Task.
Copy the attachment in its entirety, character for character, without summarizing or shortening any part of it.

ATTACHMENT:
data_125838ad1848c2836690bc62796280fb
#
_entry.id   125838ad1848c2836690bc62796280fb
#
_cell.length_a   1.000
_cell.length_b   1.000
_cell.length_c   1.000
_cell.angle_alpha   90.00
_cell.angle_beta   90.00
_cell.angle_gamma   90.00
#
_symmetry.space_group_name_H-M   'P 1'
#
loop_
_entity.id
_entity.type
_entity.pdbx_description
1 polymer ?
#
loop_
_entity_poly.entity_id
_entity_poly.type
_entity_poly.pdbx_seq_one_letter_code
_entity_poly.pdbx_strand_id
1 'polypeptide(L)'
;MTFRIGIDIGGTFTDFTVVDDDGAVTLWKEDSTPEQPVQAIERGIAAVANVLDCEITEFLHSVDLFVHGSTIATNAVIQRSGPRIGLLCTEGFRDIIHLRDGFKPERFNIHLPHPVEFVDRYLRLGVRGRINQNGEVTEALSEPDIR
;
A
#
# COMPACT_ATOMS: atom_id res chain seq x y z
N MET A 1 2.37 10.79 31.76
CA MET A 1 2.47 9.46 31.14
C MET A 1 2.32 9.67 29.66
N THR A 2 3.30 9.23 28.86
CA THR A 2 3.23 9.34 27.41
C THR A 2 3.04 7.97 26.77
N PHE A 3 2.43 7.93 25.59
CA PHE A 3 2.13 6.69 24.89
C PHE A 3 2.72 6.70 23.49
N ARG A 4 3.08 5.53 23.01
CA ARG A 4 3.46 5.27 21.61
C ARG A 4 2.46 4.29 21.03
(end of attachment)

data_125838ad1848c2836690bc62796280fb
#
_entry.id   125838ad1848c2836690bc62796280fb
#
_cell.length_a   1.000
_cell.length_b   1.000
_cell.length_c   1.000
_cell.angle_alpha   90.00
_cell.angle_beta   90.00
_cell.angle_gamma   90.00
#
_symmetry.space_group_name_H-M   'P 1'
#
loop_
_entity.id
_entity.type
_entity.pdbx_description
1 polymer ?
#
loop_
_entity_poly.entity_id
_entity_poly.type
_entity_poly.pdbx_seq_one_letter_code
_entity_poly.pdbx_strand_id
1 'polypeptide(L)'
;MTFRIGIDIGGTFTDFTVVDDDGAVTLWKEDSTPEQPVQAIERGIAAVANVLDCEITEFLHSVDLFVHGSTIATNAVIQRSGPRIGLLCTEGFRDIIHLRDGFKPERFNIHLPHPVEFVDRYLRLGVRGRINQNGEVTEALSEPDIR
;
A
#
# COMPACT_ATOMS: atom_id res chain seq x y z
N MET A 1 2.37 10.79 31.76
CA MET A 1 2.47 9.46 31.14
C MET A 1 2.32 9.67 29.66
N THR A 2 3.30 9.23 28.86
CA THR A 2 3.23 9.34 27.41
C THR A 2 3.04 7.97 26.77
N PHE A 3 2.43 7.93 25.59
CA PHE A 3 2.13 6.69 24.89
C PHE A 3 2.72 6.70 23.49
N ARG A 4 3.08 5.53 23.01
CA ARG A 4 3.46 5.27 21.61
C ARG A 4 2.46 4.29 21.03